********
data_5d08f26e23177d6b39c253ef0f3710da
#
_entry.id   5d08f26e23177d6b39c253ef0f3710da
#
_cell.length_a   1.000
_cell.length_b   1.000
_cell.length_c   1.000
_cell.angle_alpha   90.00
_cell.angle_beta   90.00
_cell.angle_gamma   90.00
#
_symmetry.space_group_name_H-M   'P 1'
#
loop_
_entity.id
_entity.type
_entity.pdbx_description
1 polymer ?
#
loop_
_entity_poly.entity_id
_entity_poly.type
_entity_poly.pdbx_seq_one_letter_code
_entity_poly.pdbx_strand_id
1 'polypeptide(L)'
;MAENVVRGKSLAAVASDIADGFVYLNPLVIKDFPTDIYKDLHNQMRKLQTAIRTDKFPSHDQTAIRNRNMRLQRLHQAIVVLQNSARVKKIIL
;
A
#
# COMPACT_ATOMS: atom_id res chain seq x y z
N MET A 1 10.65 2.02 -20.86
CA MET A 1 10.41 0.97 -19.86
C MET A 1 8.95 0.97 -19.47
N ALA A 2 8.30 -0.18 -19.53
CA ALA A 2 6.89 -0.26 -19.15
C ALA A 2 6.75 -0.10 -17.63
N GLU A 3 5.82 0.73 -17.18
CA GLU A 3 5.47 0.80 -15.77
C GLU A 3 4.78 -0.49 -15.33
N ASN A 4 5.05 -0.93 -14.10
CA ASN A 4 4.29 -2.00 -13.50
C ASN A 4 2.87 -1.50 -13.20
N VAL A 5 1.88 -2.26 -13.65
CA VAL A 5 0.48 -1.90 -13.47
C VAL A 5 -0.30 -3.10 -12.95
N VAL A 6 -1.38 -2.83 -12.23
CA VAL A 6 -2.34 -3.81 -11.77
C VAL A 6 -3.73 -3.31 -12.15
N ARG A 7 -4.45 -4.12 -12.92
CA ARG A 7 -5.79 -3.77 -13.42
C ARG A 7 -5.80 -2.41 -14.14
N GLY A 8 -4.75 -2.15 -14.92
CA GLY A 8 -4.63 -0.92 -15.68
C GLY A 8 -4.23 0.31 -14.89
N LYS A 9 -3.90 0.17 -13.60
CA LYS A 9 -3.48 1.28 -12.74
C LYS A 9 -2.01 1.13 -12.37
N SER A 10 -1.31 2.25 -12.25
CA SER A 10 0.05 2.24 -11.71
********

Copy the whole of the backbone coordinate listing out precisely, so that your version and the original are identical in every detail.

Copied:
data_5d08f26e23177d6b39c253ef0f3710da
#
_entry.id   5d08f26e23177d6b39c253ef0f3710da
#
_cell.length_a   1.000
_cell.length_b   1.000
_cell.length_c   1.000
_cell.angle_alpha   90.00
_cell.angle_beta   90.00
_cell.angle_gamma   90.00
#
_symmetry.space_group_name_H-M   'P 1'
#
loop_
_entity.id
_entity.type
_entity.pdbx_description
1 polymer ?
#
loop_
_entity_poly.entity_id
_entity_poly.type
_entity_poly.pdbx_seq_one_letter_code
_entity_poly.pdbx_strand_id
1 'polypeptide(L)'
;MAENVVRGKSLAAVASDIADGFVYLNPLVIKDFPTDIYKDLHNQMRKLQTAIRTDKFPSHDQTAIRNRNMRLQRLHQAIVVLQNSARVKKIIL
;
A
#
# COMPACT_ATOMS: atom_id res chain seq x y z
N MET A 1 10.65 2.02 -20.86
CA MET A 1 10.41 0.97 -19.86
C MET A 1 8.95 0.97 -19.47
N ALA A 2 8.30 -0.18 -19.53
CA ALA A 2 6.89 -0.26 -19.15
C ALA A 2 6.75 -0.10 -17.63
N GLU A 3 5.82 0.73 -17.18
CA GLU A 3 5.47 0.80 -15.77
C GLU A 3 4.78 -0.49 -15.33
N ASN A 4 5.05 -0.93 -14.10
CA ASN A 4 4.29 -2.00 -13.50
C ASN A 4 2.87 -1.50 -13.20
N VAL A 5 1.88 -2.26 -13.65
CA VAL A 5 0.48 -1.90 -13.47
C VAL A 5 -0.30 -3.10 -12.95
N VAL A 6 -1.38 -2.83 -12.23
CA VAL A 6 -2.34 -3.81 -11.77
C VAL A 6 -3.73 -3.31 -12.15
N ARG A 7 -4.45 -4.12 -12.92
CA ARG A 7 -5.79 -3.77 -13.42
C ARG A 7 -5.80 -2.41 -14.14
N GLY A 8 -4.75 -2.15 -14.92
CA GLY A 8 -4.63 -0.92 -15.68
C GLY A 8 -4.23 0.31 -14.89
N LYS A 9 -3.90 0.17 -13.60
CA LYS A 9 -3.48 1.28 -12.74
C LYS A 9 -2.01 1.13 -12.37
N SER A 10 -1.31 2.25 -12.25
CA SER A 10 0.05 2.24 -11.71